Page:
Moving into 2021 and beyond, when things get somewhat back to normal, let us remember these volunteers, appreciate, value, and celebrate them for always being there for us. Let’s try to remember what meaningful connections meant during less desirable times and continue to show gratitude to these unsung heroes.


Collaboration graphicCovid-19: Dealing with Seasonal Affective Disorder resources

Need help woth Seasonal Affective Disorder? Homewood Health can help.


Feedback on Harassment and Discrimination Prevention and Response Policy

I wanted to share the Gazette article on providing feedback on the university’s harassment and discrimination policy.

Direct link to the Campus Community consultation page: https://www.queensu.ca/secretariat/policies/consultation-harassment-discrimination

The consultation will occur in phases, with the first round of feedback being accepted until Jan. 29, 2021. Feedback will be reviewed in early February, and amendments to the policy and procedures will be addressed. A second round of feedback on the amended documents will run from Feb. 22 to Mar. 5, 2021. Final versions will be developed from there and posted publicly for the university community by mid-March.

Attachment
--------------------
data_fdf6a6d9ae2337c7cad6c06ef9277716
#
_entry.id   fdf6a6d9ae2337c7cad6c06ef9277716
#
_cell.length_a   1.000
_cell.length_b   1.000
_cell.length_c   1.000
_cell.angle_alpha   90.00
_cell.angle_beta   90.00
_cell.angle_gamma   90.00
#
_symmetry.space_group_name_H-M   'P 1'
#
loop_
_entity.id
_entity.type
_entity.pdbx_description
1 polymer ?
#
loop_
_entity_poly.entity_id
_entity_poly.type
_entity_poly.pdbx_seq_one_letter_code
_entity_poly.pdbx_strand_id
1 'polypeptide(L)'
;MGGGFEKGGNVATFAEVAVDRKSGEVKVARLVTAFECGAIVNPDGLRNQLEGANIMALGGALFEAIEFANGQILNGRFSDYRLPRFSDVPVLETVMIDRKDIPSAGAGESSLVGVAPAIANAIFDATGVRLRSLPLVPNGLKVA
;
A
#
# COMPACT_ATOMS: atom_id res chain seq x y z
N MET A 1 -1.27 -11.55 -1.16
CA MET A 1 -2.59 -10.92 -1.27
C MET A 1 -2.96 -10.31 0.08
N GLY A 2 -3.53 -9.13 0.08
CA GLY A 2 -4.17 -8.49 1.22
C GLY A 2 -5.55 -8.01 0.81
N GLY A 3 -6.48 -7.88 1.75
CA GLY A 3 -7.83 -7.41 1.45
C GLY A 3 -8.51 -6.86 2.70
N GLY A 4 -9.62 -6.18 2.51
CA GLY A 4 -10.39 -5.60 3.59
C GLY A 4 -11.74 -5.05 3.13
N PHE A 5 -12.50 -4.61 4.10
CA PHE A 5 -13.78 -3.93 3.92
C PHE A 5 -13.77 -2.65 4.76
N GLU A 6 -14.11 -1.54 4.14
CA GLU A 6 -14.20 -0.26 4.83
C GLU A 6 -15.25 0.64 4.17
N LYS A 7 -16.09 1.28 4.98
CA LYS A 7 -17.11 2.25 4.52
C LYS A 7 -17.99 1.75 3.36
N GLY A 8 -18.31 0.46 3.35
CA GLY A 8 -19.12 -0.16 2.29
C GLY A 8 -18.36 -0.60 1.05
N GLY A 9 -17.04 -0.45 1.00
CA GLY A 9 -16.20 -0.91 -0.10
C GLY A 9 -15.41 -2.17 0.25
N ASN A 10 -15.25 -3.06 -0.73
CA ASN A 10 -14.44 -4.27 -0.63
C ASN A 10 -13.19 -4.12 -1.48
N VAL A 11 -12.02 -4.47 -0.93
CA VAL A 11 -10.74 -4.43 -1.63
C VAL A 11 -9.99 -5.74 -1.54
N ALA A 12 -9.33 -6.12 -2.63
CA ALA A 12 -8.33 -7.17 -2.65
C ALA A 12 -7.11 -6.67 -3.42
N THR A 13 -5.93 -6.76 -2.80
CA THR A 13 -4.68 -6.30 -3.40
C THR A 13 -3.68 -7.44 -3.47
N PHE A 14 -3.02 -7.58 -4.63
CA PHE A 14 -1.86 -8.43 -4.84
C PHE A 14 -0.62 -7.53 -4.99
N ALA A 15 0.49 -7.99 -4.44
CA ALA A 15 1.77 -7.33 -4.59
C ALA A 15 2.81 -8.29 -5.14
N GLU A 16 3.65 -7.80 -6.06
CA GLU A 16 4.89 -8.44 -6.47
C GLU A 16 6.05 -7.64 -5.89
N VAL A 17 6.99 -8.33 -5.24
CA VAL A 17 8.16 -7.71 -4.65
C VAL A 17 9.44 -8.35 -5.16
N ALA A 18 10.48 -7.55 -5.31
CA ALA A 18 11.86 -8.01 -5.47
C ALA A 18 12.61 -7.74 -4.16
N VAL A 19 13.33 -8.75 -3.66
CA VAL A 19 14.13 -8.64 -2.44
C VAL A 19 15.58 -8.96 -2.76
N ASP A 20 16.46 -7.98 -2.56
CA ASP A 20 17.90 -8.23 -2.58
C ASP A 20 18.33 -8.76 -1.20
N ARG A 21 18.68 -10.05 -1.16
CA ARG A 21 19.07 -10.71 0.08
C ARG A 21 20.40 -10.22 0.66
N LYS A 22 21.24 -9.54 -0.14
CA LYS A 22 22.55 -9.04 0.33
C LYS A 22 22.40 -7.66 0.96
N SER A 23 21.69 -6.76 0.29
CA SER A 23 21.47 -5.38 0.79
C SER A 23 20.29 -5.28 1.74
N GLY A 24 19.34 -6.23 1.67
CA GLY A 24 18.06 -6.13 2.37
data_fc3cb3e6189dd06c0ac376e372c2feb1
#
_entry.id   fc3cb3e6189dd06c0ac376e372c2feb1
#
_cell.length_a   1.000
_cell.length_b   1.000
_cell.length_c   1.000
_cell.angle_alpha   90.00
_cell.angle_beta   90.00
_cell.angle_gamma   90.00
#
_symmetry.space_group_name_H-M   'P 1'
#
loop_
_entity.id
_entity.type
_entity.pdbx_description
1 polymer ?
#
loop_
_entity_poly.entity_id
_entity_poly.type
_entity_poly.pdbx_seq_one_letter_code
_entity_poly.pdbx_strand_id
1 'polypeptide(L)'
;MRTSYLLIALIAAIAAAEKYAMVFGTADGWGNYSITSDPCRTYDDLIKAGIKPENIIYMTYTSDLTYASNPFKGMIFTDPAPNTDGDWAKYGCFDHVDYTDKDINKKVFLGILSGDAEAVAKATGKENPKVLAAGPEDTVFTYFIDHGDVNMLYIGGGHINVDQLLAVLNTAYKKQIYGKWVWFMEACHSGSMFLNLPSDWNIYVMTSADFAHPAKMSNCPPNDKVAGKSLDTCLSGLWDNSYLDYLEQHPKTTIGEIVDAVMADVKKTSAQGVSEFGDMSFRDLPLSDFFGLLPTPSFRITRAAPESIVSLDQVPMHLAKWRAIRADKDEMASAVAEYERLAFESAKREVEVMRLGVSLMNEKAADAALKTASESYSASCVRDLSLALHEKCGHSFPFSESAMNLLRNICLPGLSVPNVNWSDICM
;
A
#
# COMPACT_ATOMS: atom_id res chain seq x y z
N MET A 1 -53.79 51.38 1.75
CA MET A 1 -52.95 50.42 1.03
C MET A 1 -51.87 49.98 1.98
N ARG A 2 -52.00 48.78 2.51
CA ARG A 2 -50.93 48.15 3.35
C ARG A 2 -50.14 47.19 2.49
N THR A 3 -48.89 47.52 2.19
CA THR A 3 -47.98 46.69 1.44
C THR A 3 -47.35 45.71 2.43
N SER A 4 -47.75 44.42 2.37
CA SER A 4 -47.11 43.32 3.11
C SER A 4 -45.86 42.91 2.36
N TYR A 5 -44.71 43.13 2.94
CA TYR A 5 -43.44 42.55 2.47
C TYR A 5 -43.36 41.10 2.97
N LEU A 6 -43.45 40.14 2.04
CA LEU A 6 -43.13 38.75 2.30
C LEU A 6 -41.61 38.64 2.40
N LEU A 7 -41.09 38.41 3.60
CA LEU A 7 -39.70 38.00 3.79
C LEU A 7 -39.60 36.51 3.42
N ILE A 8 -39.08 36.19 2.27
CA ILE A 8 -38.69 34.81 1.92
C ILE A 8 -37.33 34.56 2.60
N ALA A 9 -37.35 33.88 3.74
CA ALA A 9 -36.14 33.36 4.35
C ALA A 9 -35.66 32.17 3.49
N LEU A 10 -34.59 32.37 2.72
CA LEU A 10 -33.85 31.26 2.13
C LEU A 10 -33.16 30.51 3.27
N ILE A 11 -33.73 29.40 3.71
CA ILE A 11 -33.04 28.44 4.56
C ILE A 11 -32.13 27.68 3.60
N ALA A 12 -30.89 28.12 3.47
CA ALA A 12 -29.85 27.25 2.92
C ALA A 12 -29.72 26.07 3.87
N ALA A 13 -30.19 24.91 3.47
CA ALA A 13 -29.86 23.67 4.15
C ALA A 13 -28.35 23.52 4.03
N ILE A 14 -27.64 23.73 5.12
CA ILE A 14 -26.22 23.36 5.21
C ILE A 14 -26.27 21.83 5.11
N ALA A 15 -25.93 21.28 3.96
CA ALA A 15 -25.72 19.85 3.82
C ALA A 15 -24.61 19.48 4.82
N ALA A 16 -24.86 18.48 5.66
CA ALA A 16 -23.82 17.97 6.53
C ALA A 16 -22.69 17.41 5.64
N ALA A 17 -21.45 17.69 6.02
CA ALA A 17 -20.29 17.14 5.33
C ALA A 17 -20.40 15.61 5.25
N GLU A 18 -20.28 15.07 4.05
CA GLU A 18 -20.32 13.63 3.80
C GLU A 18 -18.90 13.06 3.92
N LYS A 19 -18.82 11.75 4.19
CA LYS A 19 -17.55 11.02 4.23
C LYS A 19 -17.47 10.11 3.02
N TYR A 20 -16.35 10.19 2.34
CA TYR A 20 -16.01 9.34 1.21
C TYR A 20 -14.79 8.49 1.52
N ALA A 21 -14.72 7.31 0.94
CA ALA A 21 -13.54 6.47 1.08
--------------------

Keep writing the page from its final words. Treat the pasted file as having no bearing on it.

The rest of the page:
CCAE Prix D’Excellence Awards

A reminder to please consider nominations for the CCAE Prix d’Excellence Awards.

Prix awards recognize outstanding achievements in alumni affairs, public affairs, communications, marketing, development, advancement services, stewardship, and overall institutional advancement, and submissions are open from Jan. 25 to Feb. 8.

For more information on the CCAE Prix d’Excellence Awards, go to Prix d'Excellence (ccaecanada.org)

As in the past, Kate Bearse will co-ordinate entries on behalf of the Office of Advancement. Those planning a submission should let Kate know ASAP, and final entry drafts should be forwarded to Kate by Feb. 1 for submission to CCAE by the deadline. We did great work in 2020 – the Prix Awards are one way for us to celebrate those successes.


Sign up to receive a copy of the redesigned QAR

The Queen’s Alumni Review is undergoing a redesign with the new look scheduled for our very next issue.